The consumption of vegetables is far from being sufficient in almost all developing countries. The FAO recommends at least 200 g vegetables per person a day corresponding to 73 kg per year to ensure an adequate micronutrient supply (GURA, 1995). According to the Agricultural Promotion Center (APC) in Tagbilaran, Bohol (Philippines), the average vegetable consumption of the lower income class in the Philippines is estimated to be about 13 kg per capita a year only (personal communication Dr. Lewke, 1996). Hard data are scarce regarding to vegetable consumption. Micronutrient deficiencies, however, are better documented. Two billion people, mostly women and children, are deficient in one or more micronutrients (FAO/WHO, 1992). Vegetables are a major and efficient source of micronutrients considering both per unit of land occupied and per unit production cost compared to other crops (AVRDC, 1996). The importance of urban and periurban vegetable production to improve vitamin and micronutrient supply, especially for the urban poor, is recognized by international policy-makers (FAO, 1996; RICHTER et al., 1995).

Production of vegetables in the tropics is particularly influenced by the seasonality of the weather conditions. During rainy season, problems arise with the prolonged duration of wetted leaf surface promoting the occurrence of bacterial and fungal diseases. Persistent cloudiness results in higher night temperatures with negative effects on the fruit set of solanaceous crops and legumes, as well as on the head forming of cabbage and lettuce. Since most of the vegetable varieties are very sensitive to waterlogged conditions, costly cultivation technologies such as high bed systems that improve the hydraulic conditions of soils are needed (KLEINHENZ et al., 1995).

During dry season, lower night temperatures and a reduced risk for leaf diseases provide better conditions for vegetable production. Two constraints, however, remain:

Materials And Methods

Through analysis of the economic, sociological, and anthropological situation of urban and periurban communities and small and medium-sized farm enterprises (SMEs) in these cities the different factors and constraints affecting and limiting the potential for vegetable production by SMEs will be evaluated and prioritized. Research institutes from the Philippines, Vietnam and Laos, assisted by partners from Germany and France, will introduce respectively and develop production technologies that fit the socio-economic and anthropological situation in the urban communities.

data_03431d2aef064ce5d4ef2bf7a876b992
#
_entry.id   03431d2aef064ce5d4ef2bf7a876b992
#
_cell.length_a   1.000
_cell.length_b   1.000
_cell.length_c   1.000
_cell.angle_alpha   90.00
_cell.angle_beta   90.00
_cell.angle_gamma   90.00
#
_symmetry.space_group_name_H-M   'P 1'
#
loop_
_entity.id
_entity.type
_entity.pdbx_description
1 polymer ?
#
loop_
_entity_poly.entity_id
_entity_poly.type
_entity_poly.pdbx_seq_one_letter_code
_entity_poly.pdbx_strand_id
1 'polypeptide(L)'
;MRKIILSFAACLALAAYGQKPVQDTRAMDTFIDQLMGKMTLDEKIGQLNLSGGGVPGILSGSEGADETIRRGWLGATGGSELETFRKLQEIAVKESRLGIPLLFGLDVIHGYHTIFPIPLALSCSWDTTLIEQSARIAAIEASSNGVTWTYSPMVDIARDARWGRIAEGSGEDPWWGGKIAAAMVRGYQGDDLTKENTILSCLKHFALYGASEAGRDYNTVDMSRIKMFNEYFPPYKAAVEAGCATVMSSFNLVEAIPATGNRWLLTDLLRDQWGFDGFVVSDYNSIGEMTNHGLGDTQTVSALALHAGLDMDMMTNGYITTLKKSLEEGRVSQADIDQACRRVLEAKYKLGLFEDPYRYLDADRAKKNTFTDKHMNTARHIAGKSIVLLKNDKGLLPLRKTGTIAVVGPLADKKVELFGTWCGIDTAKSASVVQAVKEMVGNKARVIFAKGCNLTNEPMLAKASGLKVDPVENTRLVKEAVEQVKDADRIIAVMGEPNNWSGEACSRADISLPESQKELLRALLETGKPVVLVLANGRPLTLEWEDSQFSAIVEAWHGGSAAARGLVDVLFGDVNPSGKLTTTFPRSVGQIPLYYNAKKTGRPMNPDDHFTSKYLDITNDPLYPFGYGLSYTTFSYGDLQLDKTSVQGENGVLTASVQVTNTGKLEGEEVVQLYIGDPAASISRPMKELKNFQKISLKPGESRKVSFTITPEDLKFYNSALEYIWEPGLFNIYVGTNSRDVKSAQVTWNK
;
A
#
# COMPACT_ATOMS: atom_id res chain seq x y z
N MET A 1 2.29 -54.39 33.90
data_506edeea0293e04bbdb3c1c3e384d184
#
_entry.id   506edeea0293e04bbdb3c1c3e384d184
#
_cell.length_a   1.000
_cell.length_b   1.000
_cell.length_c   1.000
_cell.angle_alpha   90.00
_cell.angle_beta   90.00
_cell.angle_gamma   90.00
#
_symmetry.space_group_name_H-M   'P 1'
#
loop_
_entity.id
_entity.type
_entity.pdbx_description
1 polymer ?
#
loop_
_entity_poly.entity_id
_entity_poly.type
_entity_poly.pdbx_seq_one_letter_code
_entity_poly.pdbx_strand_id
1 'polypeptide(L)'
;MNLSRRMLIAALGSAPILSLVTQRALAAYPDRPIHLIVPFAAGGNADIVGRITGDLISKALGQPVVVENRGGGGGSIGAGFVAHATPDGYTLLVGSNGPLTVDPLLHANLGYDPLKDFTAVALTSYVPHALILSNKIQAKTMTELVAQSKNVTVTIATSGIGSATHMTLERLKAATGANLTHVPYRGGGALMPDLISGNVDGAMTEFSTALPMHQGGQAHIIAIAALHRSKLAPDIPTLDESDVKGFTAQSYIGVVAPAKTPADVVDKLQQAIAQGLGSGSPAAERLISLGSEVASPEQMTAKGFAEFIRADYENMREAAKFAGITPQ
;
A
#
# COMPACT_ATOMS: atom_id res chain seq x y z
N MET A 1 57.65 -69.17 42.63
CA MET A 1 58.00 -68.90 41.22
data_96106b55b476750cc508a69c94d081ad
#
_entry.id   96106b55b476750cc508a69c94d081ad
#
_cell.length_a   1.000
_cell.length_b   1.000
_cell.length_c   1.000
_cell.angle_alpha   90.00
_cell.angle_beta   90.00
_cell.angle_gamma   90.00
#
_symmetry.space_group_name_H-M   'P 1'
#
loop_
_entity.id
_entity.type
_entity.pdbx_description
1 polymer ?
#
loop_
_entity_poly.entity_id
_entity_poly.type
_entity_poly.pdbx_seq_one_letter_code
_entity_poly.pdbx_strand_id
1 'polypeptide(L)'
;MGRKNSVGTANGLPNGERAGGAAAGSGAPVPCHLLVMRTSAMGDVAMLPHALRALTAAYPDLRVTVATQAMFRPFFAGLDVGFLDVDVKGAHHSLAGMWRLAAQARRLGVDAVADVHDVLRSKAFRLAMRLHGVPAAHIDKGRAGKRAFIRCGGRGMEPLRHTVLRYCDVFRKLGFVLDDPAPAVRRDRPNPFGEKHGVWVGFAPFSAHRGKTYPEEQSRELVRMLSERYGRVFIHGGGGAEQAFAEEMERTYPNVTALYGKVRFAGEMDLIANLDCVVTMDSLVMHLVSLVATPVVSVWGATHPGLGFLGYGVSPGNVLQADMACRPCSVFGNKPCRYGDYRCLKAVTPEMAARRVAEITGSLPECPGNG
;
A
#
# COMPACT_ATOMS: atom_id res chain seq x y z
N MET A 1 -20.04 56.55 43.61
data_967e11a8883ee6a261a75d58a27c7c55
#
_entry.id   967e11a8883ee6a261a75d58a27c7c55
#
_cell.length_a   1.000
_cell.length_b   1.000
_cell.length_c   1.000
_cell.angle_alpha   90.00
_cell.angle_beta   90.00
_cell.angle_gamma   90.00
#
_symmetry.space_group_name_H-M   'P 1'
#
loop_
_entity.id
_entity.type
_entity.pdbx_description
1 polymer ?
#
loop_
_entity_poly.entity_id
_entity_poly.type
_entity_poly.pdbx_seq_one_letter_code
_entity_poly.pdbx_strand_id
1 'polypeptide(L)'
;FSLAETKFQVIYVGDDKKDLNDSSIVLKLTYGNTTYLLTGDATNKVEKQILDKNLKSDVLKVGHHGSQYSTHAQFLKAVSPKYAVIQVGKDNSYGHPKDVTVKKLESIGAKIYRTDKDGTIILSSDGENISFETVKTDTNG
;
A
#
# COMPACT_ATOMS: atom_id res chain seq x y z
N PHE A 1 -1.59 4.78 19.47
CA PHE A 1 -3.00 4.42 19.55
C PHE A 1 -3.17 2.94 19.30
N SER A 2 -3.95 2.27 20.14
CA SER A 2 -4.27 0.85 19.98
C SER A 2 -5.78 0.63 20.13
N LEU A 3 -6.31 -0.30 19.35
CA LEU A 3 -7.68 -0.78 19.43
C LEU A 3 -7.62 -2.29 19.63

This will be in particular

production of organic fertilizer from city waste and its application on vegetable cultivars,

suitable plant protection methods using beneficial organisms, bio-pesticides, and aromatic plants as insect repellants,

appropriate water management technologies for dry and rainy season, particularly use of drip irrigation and high bed systems.

A private Philippine plant breeding company will contribute seeds of the following crops which are adapted to the climate of the tropical lowland and have resistance or tolerance to the prevalent diseases:

Tomato (Lycopersicon esculentum), sweet pepper (Capsicum annum), eggplant (Solanum melongena), bush bean (Vigna sesquipedalis), cowpea (Vigna unguiculata), vegetable soybean (Glycine max), head cabbage (Brassica oleracea var. capitata), cauliflower (Bassica oleracea var. botrytis), and papaya (Carica papaya).

These vegetable cultivars will be evaluated at the different project sites. Seed collection and breeding will be done to further increase the quality of the plant germplasm.

Expected Results

The general objective of the project is to facilitate small and medium sized enterprises in South-East Asia with access to the market by developing socially, economically and ecologically sustainable vegetable production systems.

The project will further contribute to

Participating Institutes

The project is funded by the INCO-DC program of the European Commission (No. IC18-CT97-0184) and jointly carried out by the following institutions:


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Revised Friday, April 13, 2000

Published by City Farmer
Canada's Office of Urban Agriculture